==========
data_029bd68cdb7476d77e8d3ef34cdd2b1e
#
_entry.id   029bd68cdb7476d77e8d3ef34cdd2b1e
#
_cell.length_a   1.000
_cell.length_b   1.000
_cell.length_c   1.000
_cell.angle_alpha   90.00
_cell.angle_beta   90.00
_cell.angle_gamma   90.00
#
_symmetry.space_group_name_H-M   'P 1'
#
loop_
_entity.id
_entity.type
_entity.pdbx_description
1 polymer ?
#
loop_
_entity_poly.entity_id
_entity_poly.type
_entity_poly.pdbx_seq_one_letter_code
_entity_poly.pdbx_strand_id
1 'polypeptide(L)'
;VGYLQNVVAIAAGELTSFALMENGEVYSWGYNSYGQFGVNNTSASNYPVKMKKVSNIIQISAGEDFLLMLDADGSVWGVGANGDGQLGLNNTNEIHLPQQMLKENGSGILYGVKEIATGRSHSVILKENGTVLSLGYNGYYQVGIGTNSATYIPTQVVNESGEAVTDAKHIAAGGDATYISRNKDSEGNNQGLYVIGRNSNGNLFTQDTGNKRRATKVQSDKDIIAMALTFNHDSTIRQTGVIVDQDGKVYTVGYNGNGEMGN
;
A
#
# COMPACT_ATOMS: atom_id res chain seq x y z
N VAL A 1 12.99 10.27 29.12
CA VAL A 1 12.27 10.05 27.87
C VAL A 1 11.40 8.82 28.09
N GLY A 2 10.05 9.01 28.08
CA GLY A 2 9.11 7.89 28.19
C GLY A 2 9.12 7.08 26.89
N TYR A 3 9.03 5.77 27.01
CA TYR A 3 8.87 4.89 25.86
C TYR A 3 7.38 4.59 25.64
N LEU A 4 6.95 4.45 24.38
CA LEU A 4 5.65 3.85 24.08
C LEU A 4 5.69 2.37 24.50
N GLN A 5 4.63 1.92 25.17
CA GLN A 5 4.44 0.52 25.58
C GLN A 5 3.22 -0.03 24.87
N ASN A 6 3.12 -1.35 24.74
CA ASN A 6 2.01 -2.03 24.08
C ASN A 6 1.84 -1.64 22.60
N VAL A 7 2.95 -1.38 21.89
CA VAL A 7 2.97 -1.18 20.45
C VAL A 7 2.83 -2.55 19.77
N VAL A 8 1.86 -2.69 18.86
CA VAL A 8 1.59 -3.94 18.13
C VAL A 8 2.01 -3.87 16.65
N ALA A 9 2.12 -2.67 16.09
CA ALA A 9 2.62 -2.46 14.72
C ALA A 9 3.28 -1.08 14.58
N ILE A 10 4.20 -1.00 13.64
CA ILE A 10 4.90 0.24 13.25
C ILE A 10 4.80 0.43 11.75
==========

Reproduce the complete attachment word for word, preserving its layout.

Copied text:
data_029bd68cdb7476d77e8d3ef34cdd2b1e
#
_entry.id   029bd68cdb7476d77e8d3ef34cdd2b1e
#
_cell.length_a   1.000
_cell.length_b   1.000
_cell.length_c   1.000
_cell.angle_alpha   90.00
_cell.angle_beta   90.00
_cell.angle_gamma   90.00
#
_symmetry.space_group_name_H-M   'P 1'
#
loop_
_entity.id
_entity.type
_entity.pdbx_description
1 polymer ?
#
loop_
_entity_poly.entity_id
_entity_poly.type
_entity_poly.pdbx_seq_one_letter_code
_entity_poly.pdbx_strand_id
1 'polypeptide(L)'
;VGYLQNVVAIAAGELTSFALMENGEVYSWGYNSYGQFGVNNTSASNYPVKMKKVSNIIQISAGEDFLLMLDADGSVWGVGANGDGQLGLNNTNEIHLPQQMLKENGSGILYGVKEIATGRSHSVILKENGTVLSLGYNGYYQVGIGTNSATYIPTQVVNESGEAVTDAKHIAAGGDATYISRNKDSEGNNQGLYVIGRNSNGNLFTQDTGNKRRATKVQSDKDIIAMALTFNHDSTIRQTGVIVDQDGKVYTVGYNGNGEMGN
;
A
#
# COMPACT_ATOMS: atom_id res chain seq x y z
N VAL A 1 12.99 10.27 29.12
CA VAL A 1 12.27 10.05 27.87
C VAL A 1 11.40 8.82 28.09
N GLY A 2 10.05 9.01 28.08
CA GLY A 2 9.11 7.89 28.19
C GLY A 2 9.12 7.08 26.89
N TYR A 3 9.03 5.77 27.01
CA TYR A 3 8.87 4.89 25.86
C TYR A 3 7.38 4.59 25.64
N LEU A 4 6.95 4.45 24.38
CA LEU A 4 5.65 3.85 24.08
C LEU A 4 5.69 2.37 24.50
N GLN A 5 4.63 1.92 25.17
CA GLN A 5 4.44 0.52 25.58
C GLN A 5 3.22 -0.03 24.87
N ASN A 6 3.12 -1.35 24.74
CA ASN A 6 2.01 -2.03 24.08
C ASN A 6 1.84 -1.64 22.60
N VAL A 7 2.95 -1.38 21.89
CA VAL A 7 2.97 -1.18 20.45
C VAL A 7 2.83 -2.55 19.77
N VAL A 8 1.86 -2.69 18.86
CA VAL A 8 1.59 -3.94 18.13
C VAL A 8 2.01 -3.87 16.65
N ALA A 9 2.12 -2.67 16.09
CA ALA A 9 2.62 -2.46 14.72
C ALA A 9 3.28 -1.08 14.58
N ILE A 10 4.20 -1.00 13.64
CA ILE A 10 4.90 0.24 13.25
C ILE A 10 4.80 0.43 11.75